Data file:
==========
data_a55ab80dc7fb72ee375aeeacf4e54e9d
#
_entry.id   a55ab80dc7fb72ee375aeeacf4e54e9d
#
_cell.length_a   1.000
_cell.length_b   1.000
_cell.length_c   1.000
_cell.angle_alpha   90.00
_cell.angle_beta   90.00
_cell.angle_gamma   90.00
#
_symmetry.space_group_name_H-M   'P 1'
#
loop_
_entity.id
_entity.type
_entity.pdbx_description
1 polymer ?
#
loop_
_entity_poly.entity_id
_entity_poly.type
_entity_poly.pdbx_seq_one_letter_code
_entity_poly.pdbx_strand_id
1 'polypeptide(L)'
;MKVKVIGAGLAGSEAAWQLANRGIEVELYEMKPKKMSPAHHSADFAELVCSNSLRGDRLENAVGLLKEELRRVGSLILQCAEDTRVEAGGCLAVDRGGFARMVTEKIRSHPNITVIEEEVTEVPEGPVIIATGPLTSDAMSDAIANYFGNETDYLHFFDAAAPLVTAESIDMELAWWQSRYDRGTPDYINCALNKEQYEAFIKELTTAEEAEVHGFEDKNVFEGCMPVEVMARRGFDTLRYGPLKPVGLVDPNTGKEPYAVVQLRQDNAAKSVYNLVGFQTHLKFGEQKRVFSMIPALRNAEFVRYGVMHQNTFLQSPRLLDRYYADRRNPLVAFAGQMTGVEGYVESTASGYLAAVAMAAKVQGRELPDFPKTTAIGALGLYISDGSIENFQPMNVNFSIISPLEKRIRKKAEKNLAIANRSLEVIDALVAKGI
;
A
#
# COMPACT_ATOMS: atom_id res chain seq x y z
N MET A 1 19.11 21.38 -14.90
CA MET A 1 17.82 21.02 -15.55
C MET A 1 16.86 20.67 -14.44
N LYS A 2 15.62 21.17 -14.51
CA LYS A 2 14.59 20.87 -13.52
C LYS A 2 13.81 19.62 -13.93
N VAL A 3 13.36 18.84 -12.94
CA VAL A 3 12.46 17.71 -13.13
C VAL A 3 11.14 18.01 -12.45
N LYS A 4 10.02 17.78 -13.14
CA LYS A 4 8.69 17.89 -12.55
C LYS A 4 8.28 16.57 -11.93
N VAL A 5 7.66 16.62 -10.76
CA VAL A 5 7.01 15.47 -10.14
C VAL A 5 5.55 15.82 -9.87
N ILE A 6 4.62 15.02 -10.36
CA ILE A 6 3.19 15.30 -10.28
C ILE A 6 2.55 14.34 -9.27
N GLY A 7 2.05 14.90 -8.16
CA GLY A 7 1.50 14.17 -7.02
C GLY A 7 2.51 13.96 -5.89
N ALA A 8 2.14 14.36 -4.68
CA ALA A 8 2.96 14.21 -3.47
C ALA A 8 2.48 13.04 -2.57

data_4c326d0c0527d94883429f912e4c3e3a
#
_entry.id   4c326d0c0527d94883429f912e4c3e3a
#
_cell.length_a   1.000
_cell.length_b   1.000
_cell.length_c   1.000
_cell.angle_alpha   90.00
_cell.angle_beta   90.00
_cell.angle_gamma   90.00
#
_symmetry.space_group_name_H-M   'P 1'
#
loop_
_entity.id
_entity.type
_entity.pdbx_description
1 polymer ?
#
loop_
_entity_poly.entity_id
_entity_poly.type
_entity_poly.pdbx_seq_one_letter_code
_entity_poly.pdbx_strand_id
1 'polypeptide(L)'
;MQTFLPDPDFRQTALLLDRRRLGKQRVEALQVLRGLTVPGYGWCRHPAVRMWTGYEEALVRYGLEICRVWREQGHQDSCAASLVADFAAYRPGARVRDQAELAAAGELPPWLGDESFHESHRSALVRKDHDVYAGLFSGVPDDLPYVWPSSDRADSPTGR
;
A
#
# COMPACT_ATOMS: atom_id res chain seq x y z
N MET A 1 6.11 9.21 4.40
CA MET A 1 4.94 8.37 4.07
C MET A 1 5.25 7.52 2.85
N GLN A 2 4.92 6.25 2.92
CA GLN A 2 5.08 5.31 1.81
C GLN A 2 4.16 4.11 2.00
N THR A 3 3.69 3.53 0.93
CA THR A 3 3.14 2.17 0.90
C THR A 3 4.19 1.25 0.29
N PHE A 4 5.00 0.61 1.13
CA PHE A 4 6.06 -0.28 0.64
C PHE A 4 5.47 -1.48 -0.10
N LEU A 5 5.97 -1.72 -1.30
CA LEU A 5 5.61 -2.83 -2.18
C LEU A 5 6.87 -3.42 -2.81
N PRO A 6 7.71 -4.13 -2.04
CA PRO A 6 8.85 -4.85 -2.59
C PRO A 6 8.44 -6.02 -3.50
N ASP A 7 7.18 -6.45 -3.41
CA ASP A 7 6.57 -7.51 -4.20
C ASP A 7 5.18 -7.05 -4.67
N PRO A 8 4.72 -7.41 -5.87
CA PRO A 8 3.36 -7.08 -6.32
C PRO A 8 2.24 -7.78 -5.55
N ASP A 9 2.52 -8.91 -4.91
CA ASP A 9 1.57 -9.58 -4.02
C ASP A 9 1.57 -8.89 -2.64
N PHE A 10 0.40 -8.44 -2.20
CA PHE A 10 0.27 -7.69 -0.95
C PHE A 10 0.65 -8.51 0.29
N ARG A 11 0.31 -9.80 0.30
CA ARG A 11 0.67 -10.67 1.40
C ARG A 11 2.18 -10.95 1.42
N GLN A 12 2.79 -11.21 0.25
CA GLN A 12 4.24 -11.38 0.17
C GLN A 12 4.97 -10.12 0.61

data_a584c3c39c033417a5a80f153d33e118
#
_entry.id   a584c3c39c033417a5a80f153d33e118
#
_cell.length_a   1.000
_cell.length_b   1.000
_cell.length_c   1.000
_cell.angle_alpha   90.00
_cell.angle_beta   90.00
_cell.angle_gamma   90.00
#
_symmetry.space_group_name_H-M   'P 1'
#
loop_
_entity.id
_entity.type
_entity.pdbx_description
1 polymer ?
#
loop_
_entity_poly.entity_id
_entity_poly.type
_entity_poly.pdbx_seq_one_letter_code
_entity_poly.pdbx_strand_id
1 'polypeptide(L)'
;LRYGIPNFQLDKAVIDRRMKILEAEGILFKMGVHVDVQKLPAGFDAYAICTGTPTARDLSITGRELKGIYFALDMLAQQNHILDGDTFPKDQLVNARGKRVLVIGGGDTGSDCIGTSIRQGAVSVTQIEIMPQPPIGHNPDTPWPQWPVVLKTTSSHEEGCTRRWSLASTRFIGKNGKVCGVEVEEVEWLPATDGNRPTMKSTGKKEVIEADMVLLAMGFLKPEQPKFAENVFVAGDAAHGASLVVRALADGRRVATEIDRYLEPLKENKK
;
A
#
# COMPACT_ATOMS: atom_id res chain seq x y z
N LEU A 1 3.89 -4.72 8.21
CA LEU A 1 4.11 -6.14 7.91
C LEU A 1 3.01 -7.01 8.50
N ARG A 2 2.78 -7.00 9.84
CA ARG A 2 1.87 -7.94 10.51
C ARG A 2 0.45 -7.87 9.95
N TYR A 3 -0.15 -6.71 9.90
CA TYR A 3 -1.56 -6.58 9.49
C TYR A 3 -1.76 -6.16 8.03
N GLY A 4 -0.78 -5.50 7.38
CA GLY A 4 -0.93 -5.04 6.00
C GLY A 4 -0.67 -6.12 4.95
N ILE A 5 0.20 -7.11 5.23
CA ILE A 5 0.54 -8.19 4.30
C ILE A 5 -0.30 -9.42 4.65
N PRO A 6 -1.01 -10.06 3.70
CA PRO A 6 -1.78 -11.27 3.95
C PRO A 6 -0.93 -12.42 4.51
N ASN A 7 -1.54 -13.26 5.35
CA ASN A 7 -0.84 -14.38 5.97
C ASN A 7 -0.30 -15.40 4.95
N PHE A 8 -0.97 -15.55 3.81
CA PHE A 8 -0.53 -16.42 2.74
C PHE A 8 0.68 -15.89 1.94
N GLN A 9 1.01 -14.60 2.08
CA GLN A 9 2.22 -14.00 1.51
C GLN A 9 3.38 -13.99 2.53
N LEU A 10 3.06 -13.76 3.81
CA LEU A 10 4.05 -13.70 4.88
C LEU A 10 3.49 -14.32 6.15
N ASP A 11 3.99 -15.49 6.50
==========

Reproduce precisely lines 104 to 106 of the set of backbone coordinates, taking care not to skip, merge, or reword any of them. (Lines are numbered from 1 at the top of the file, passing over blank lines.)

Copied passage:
CA ASP A 7 6.57 -7.51 -4.20
C ASP A 7 5.18 -7.05 -4.67
N PRO A 8 4.72 -7.41 -5.87